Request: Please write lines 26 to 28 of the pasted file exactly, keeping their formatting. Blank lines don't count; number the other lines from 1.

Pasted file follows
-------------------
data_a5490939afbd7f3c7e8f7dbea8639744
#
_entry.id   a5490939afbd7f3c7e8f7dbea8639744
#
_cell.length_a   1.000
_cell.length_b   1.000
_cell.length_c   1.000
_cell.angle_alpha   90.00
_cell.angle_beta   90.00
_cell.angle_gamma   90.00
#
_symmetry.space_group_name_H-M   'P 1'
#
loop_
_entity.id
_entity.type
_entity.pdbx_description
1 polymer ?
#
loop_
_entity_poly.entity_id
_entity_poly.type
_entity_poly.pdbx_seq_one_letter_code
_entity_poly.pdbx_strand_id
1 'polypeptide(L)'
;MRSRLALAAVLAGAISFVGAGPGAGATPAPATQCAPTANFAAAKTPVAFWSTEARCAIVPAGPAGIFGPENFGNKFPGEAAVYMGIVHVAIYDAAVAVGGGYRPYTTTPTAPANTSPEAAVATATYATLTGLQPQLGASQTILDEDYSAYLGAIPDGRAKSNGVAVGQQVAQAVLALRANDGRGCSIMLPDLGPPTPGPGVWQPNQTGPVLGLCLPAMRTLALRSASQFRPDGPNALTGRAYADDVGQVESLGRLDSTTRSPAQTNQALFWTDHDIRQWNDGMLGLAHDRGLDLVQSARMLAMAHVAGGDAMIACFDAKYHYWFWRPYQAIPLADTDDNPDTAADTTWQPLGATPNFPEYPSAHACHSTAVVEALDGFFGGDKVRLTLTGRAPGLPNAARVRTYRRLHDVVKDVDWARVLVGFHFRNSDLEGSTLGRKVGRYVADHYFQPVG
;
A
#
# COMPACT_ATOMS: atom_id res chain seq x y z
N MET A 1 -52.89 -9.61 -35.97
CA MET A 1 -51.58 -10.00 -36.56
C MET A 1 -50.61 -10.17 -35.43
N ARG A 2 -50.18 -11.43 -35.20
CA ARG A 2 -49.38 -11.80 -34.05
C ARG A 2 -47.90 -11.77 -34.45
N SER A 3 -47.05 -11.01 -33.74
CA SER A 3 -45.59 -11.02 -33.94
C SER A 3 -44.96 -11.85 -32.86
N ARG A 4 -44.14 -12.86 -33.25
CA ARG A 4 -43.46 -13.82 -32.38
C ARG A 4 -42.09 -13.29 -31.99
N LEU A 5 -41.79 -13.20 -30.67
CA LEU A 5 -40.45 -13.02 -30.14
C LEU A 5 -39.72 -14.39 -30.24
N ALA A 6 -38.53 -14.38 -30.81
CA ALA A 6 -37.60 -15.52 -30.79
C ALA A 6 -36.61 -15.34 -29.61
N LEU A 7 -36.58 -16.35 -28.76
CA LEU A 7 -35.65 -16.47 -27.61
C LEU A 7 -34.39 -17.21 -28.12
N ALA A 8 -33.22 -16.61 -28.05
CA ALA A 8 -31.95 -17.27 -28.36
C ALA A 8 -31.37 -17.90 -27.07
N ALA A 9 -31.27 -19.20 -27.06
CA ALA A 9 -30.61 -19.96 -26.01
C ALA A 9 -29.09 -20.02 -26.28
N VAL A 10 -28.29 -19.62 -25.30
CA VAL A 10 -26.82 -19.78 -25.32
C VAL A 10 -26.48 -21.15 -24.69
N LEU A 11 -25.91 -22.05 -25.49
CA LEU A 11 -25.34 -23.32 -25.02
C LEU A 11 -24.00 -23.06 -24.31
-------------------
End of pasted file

;MRSRLALAAVLAGAISFVGAGPGAGATPAPATQCAPTANFAAAKTPVAFWSTEARCAIVPAGPAGIFGPENFGNKFPGEAAVYMGIVHVAIYDAAVAVGGGYRPYTTTPTAPANTSPEAAVATATYATLTGLQPQLGASQTILDEDYSAYLGAIPDGRAKSNGVAVGQQVAQAVLALRANDGRGCSIMLPDLGPPTPGPGVWQPNQTGPVLGLCLPAMRTLALRSASQFRPDGPNALTGRAYADDVGQVESLGRLDSTTRSPAQTNQALFWTDHDIRQWNDGMLGLAHDRGLDLVQSARMLAMAHVAGGDAMIACFDAKYHYWFWRPYQAIPLADTDDNPDTAADTTWQPLGATPNFPEYPSAHACHSTAVVEALDGFFGGDKVRLTLTGRAPGLPNAARVRTYRRLHDVVKDVDWARVLVGFHFRNSDLEGSTLGRKVGRYVADHYFQPVG
;
A